Government Warned Against Pavement Parking Ban
The Government has been warned against introducing a nation-wide pavement parking ban; which could leave thousands of homeowners without a space…
Considered In Parliament
Issued by IAM Roadsmart, an automotive charity, the warning suggests thousands of homeowners could suffer under a blanket ban. The Parliament-based Transport Committee launched an inquiry into the matter last April, inviting feedback from relevant parties. Some of it has suggested that cars be banned entirely from parking on pavements. As it stands, such a thorough ban is only in effect in London.
The charity, in its submission to the Committee, acknowledged some benefits a ban could potentially confer. It stated, “where pedestrians are being put in danger or denied access by inconsiderate pavement parking, or if costly long-term damage is being done, then we have no problem with local solutions being implemented for local problems.” However, IAM’s Director of Policy and Research, Neil Grieg, is concerned about the availability of parking infrastructure. He noted that local authorities lack the funds and road capacity to offer alternative parking should a full ban be introduced.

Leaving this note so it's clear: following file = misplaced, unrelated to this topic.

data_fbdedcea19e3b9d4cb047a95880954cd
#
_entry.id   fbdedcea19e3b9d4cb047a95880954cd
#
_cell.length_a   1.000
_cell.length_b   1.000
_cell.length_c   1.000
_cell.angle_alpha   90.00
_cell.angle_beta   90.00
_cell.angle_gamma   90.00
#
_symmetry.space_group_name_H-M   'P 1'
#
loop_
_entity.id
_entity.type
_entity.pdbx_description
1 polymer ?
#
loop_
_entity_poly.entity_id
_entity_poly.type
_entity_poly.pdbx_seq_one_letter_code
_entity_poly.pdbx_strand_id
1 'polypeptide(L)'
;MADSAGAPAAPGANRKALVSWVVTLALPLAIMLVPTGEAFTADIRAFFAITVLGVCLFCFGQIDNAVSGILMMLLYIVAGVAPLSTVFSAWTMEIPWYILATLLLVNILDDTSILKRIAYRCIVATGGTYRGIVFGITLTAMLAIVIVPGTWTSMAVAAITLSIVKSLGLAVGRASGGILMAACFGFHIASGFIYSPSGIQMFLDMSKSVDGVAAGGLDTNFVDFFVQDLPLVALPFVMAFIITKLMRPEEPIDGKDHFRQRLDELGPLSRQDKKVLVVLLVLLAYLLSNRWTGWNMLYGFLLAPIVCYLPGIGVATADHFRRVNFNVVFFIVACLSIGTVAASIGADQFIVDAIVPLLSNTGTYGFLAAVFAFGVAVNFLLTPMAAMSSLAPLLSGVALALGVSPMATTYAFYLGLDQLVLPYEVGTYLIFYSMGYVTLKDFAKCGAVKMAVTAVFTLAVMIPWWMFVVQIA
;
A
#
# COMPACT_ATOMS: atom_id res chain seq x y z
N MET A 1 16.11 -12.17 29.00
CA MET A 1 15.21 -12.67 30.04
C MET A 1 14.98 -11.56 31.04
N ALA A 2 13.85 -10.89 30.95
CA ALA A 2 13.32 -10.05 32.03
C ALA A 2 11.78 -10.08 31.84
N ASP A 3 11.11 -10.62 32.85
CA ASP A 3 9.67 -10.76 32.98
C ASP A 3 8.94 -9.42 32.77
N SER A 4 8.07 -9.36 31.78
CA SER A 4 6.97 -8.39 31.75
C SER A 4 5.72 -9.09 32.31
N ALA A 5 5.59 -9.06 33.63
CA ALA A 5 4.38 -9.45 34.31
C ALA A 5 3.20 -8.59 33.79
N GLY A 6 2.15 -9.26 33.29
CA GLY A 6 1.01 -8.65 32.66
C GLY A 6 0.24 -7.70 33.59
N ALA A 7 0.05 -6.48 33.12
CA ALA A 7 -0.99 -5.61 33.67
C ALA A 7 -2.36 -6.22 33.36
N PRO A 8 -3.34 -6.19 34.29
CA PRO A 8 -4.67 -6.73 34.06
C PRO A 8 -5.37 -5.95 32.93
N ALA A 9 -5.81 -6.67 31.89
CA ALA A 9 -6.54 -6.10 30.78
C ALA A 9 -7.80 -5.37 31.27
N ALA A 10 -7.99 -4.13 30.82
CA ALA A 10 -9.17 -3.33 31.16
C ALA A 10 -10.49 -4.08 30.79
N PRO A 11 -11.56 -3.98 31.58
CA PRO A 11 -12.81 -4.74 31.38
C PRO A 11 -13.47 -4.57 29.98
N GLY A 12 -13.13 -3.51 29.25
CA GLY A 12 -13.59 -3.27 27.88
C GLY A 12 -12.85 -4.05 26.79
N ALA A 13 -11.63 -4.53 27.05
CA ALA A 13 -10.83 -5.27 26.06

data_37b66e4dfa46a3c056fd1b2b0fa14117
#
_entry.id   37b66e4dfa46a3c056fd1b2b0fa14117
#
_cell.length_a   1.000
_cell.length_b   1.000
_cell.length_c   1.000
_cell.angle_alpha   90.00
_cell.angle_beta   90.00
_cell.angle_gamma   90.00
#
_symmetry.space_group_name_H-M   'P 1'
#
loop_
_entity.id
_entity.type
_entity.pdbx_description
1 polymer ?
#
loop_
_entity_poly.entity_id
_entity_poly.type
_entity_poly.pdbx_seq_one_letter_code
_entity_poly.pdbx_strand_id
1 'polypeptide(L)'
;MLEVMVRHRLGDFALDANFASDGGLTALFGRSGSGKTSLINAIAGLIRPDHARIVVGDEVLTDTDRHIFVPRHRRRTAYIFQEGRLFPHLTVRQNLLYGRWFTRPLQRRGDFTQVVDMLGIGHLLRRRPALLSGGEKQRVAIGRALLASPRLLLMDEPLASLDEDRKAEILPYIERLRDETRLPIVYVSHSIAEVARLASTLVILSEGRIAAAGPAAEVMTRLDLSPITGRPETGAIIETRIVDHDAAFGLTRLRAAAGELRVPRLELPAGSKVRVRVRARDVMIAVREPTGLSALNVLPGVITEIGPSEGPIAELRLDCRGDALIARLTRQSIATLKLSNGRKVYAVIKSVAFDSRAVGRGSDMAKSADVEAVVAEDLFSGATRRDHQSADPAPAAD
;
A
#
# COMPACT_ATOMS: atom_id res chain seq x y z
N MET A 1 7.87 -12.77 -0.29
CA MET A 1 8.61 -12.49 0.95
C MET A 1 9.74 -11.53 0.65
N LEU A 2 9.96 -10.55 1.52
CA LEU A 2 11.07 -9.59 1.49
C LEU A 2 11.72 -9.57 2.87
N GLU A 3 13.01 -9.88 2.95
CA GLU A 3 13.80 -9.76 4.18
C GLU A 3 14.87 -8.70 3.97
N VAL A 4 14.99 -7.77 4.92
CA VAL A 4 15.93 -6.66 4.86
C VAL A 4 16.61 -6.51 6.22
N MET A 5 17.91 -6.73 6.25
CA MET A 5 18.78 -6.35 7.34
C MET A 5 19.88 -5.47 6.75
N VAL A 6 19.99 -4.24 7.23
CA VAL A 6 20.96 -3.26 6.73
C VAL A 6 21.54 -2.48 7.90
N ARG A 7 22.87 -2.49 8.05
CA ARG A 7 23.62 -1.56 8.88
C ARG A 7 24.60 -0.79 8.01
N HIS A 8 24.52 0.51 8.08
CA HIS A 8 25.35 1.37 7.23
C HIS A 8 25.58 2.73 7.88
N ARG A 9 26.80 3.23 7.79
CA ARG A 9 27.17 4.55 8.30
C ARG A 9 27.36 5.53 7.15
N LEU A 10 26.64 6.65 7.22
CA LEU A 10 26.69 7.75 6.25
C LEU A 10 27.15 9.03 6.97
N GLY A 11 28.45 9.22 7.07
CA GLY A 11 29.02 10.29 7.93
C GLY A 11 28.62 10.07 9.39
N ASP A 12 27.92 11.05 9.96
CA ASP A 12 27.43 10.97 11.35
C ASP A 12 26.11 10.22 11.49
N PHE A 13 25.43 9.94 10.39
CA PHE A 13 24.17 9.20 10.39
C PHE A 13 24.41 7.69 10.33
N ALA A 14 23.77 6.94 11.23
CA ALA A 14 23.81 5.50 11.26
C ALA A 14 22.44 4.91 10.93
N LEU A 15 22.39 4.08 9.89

Grieg also questioned whether councils had the means to properly implement a total ban, should it be approved. As he explained, “new traffic orders, new signposting, new road markings and new enforcement administration will all be required at extra cost if a blanket ban is introduced”. This would have to be realised on top of new emission standards, 20 mph zones and pedestrianisation and cycling initiatives. The charity also raised concerns that a ban would cause competition and rivalries between residents; as they compete to find ever rarer parking opportunities.
Whilst parking on the pavement has been banned in London since 1974, it remains a legal grey area elsewhere. Generally speaking, motorists are unlikely to be fined unless they ignore signage or obstruct road-users and pedestrians. Many motorists are forced to park on the pavement because of a lack of parking infrastructure. Older properties and homes, sometimes on narrow streets, also lack driveways on which to park. The simple fact of the matter is that infrastructure hasn’t kept up with the amount of vehicles on Britain’s roads. Punishing drivers for the state’s lack of foresight, it could be argued, is not only unwise but also profoundly unfair.
The Government Is Working To ‘Revolutionise’ Parking – http://autoserve.co.uk/motoring-news/government-revolutionise-parking/
Van Drivers: We Want Our Own Parking Spaces – https://www.autoservefleet.co.uk/latest-news/van-drivers-parking-spaces/